“Mitt Romney needed 15 weeks once the primary contests began to gain a secure hold over his party’s nomination for president,” Tom Rosenstiel, Mark Jurkowitz and Tricia Sartor wrote Monday for the Pew Research Center’s Project for Excellence in Journalism. “But he emerged as the conclusive winner in the media narrative about the race six weeks earlier, following a narrow win in his native state, according to a new report by the Pew Research Center’s Project for Excellence in Journalism that examines in detail the media’s coverage of the race.
“After Romney’s tight victory in the Michigan primary on Feb. 28, news coverage about his candidacy became measurably more favorable and the portrayal of his rivals — particularly Rick Santorum — began to become more negative and to shrink in volume.
“One main component of that shift in the narrative is that after Michigan, the news media began to view Romney’s nomination as essentially inevitable. Indeed, a close look at the coverage finds that references to delegate math and the concept of electoral inevitability spiked in the media the week after Michigan, rising twelve fold, for instance, on television news programs. From that point on, the amount of attention in the press to Romney’s candidacy began to overwhelm that of his rivals, and the tone of coverage about him, which had been often mixed or negative before, became solidly positive.
“. . . The public has been offered a mixed view of Romney, one that has emphasized his wealth, his record as a private equity executive and focused on the difficulties he has had as a campaigner in persuading conservative primary voters to embrace him. In the case of President Obama, the public has been exposed to a mostly negative portrayal. That, in substantial part, is a function of the fact that for many months he has been the target of multiple Republican candidates attacking his record and his competence as they sought to take his job.”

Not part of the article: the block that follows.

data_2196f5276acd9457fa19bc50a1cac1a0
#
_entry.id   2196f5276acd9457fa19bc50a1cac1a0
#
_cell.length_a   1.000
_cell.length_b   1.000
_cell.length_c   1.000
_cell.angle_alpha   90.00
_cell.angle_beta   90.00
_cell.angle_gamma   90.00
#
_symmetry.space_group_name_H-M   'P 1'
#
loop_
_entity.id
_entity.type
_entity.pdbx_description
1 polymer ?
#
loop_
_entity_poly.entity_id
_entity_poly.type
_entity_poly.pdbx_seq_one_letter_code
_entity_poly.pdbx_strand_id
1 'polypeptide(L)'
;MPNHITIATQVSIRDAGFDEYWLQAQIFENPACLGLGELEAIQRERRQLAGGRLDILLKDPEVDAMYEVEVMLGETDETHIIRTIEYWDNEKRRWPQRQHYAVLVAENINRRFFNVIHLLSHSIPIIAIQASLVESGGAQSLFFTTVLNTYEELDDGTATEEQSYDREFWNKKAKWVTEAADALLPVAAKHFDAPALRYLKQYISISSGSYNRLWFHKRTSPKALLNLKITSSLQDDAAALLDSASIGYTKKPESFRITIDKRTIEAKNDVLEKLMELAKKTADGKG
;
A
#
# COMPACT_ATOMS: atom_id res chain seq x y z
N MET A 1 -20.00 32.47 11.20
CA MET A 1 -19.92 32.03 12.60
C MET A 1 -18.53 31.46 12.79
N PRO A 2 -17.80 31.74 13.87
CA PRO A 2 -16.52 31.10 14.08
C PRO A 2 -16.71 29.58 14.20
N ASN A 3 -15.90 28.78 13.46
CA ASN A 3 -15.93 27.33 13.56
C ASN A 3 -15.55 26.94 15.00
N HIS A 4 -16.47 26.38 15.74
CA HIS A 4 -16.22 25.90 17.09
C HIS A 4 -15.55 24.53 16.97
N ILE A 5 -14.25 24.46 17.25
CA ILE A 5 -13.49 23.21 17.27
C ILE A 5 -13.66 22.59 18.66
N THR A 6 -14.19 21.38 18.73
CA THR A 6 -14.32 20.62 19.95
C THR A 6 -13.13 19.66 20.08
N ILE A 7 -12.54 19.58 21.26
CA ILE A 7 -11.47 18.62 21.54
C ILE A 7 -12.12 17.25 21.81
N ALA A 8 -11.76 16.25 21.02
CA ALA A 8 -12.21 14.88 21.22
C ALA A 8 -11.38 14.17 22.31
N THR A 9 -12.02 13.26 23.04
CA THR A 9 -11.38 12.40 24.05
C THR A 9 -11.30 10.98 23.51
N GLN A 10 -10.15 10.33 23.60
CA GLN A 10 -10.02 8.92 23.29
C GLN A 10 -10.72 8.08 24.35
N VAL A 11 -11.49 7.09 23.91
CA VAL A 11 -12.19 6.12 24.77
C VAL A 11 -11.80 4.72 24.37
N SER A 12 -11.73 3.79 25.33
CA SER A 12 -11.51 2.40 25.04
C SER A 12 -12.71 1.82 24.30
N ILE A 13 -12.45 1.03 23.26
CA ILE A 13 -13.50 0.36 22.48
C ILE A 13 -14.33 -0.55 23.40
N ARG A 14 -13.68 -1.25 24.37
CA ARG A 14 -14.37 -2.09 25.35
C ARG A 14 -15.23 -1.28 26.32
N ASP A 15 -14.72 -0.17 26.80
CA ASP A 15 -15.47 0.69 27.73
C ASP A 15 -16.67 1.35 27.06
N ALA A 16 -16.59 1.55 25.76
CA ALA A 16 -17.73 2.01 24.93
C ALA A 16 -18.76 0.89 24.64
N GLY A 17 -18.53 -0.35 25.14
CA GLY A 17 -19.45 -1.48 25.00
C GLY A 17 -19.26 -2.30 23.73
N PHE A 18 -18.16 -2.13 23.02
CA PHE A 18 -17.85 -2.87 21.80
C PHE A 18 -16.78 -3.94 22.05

“Of all the presidential candidates studied in this report, only one figure did not have a single week in 2012 when positive coverage exceeded negative coverage — the incumbent, Democrat Barack Obama,” Tom Rosenstiel, Mark Jurkowitz and Tricia Sartor wrote Monday for the Pew Research Center’s Project for Excellence in Journalism.
“While a sitting president may have access to the ‘bully pulpit,’ that does not mean he has control of the media narrative, particularly during the other party’s primary season.
“In Obama’s case, his negative coverage was driven by several factors. One was the consistent criticism leveled at him by each of the Republican contenders during primary season. The other involved news coverage of issues — ranging from the tenuous economic recovery to the continuing challenges to his health care legislation — with which he was inextricably linked. An examination of the themes in Obama’s coverage also reveals that the coverage placed him firmly in campaign mode. His coverage that focused on the strategic frame exceeded that relating to policy issues by 3:1.